LPO/Handley Melvyn Tan

Simple Symphony, Op.4
Piano Concerto No.3 in C minor, Op.37
Vaughan Williams
Symphony No.5 in D

Melvyn Tan (piano)

London Philharmonic Orchestra
Vernon Handley

Reviewed by: Colin Anderson

Reviewed: 14 April, 2007
Venue: Southbank Centre, London – Queen Elizabeth Hall

In the second of three London Philharmonic concerts linked by music composed by Benjamin Britten in the 1930s, Vernon Handley made a welcome return to London.

The 21-year-old Britten’s Simple Symphony uses material from his early teens; music of pure enjoyment and composed with notable sophistication. Under Handley’s all-telling baton, ‘Boisterous Bourrée’ was robust and impish, ‘Playful Pizzicato’ tangy and witty, ‘Sentimental Saraband’ full-throated and affecting, the gorgeous middle section full of deep emotion, and ‘Frolicsome Finale’ scurried exuberantly. The LPO’s strings relished the performance.

Although Handley conducts a very wide repertoire, it is, of course, British music that he is most associated with. Good to find him here attending to Beethoven with an accompaniment that led the ear onwards and contained plenty of dynamic and detailed incident (Handley’s trademark antiphonal violins opening up the ‘argument’). Melvyn Tan, his experiences with ‘period’ pianos intact, gave a thoughtful and shapely account of the solo part on a Steinway grand, one poised and articulate, maybe too lightweight in places but crisply fluent, attractively buoyant and, in the slow movement, caressing. The gentle eloquence of this Largo contrasted with the moderately paced outer movements that rarely lacked for strength and purpose. As an encore Tan offered one of Beethoven’s Bagatelles, from either Opus 33 or Opus 119.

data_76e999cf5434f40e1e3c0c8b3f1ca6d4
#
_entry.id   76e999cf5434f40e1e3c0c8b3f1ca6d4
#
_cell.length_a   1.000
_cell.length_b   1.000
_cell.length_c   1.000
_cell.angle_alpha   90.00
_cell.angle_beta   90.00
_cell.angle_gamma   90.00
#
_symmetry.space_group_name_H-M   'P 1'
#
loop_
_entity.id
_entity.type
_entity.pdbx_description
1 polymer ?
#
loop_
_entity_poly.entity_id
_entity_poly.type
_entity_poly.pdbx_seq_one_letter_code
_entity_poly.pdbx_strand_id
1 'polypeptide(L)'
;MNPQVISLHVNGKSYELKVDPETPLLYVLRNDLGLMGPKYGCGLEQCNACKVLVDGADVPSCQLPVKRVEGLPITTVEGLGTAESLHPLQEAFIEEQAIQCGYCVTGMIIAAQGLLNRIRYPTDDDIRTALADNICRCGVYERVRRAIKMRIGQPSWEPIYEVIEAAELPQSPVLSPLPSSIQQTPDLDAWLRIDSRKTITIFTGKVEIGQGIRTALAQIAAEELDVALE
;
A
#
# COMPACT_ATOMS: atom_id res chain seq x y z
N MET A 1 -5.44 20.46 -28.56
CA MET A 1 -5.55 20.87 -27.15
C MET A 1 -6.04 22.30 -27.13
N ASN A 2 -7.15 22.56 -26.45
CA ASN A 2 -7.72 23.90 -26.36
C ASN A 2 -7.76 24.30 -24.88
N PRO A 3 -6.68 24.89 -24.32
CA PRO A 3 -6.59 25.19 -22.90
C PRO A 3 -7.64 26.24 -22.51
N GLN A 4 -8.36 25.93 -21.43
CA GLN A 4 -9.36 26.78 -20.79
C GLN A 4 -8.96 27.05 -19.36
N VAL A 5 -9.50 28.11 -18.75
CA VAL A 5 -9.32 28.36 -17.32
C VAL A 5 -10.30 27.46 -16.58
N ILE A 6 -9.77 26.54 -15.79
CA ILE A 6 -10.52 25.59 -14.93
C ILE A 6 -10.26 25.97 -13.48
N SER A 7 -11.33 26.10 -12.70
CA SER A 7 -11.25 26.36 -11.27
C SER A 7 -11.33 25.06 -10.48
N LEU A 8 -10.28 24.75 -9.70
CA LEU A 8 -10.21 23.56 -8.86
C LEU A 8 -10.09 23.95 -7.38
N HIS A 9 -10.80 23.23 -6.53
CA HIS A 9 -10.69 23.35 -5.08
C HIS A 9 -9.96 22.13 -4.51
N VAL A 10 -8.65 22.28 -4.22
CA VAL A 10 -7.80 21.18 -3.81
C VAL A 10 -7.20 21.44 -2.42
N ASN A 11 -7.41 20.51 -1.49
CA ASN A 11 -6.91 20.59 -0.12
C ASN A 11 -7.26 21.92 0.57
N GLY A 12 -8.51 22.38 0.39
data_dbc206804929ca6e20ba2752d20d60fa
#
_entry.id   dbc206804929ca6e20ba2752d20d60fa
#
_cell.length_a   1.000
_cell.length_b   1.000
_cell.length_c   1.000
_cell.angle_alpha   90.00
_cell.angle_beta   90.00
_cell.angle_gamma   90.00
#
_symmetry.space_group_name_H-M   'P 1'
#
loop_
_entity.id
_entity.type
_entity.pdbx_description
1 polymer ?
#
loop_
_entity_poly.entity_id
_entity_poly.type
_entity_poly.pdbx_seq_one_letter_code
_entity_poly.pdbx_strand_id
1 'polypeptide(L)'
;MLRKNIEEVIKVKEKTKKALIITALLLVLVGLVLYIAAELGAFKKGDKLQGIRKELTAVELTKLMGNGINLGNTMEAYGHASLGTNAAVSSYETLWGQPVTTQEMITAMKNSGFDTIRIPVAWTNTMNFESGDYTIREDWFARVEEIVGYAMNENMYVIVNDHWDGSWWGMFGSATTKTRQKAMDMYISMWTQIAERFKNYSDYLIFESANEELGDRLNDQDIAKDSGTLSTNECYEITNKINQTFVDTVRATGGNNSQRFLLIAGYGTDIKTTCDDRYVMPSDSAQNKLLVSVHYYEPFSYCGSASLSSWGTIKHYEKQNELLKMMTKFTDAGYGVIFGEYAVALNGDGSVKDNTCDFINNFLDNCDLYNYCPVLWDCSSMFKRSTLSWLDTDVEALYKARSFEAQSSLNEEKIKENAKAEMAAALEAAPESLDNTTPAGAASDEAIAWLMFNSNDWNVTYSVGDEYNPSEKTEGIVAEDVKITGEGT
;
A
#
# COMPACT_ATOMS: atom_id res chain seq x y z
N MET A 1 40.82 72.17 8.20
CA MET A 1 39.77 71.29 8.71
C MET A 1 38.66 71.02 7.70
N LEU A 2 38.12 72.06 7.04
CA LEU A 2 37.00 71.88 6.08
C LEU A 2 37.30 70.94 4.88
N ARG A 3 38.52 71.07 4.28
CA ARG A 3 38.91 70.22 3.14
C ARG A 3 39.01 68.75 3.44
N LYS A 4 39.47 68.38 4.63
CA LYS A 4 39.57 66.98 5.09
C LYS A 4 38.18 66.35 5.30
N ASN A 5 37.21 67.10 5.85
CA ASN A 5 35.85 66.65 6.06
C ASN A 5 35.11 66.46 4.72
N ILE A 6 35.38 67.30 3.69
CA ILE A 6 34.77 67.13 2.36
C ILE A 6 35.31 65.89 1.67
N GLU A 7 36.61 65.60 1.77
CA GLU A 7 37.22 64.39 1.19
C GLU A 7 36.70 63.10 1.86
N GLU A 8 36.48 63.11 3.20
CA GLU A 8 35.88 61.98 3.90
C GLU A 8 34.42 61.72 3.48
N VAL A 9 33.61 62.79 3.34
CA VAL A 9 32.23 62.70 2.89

Vernon Handley conducts Vaughan Williams’s Fifth Symphony with a wholeness and integration that seems inevitable. Premiered ‘in time of war’ in 1943, some commentators believed, given the Fifth’s generally contemplative nature, that the 70-year-old composer, had signed-off as a composer of symphonies – he was to write four more such works! Vaughan Williams dedicated his Fifth to Jean Sibelius “without permission” and seems to look back to his own Tallis Fantasia and The Lark Ascending (these references were very apparent in this performance – the lack of vibrato at the opening of the third movement ‘Romanza’ seeming to stretch back to Tallis’s era itself), but there is above all a sense of consolation and quiet hope about this masterly work.

Handley’s tempo for the ‘Preludio’ flowed ideally and captured later agitation and majestic climax ‘as one’. The mercurial scherzo’s rhythms were cleanly delineated, subsequent bizarre interjections not over-forced. The heart of the work is the ‘Romanze’, such utterly distinctive music that offers deep solace and, here, no false sentimentality, and the tightly organised finale rose to stirring force (trumpets a tad strident in tone) before Handley reserved his slowest tempo as the music seems to head to an ‘unknown region’ and a becalmed sense of ‘all will be well’. Appreciative ‘bravos’ rang out for Handley on each of his returns, which were shared with the orchestra and Vaughan Williams’s printed score.

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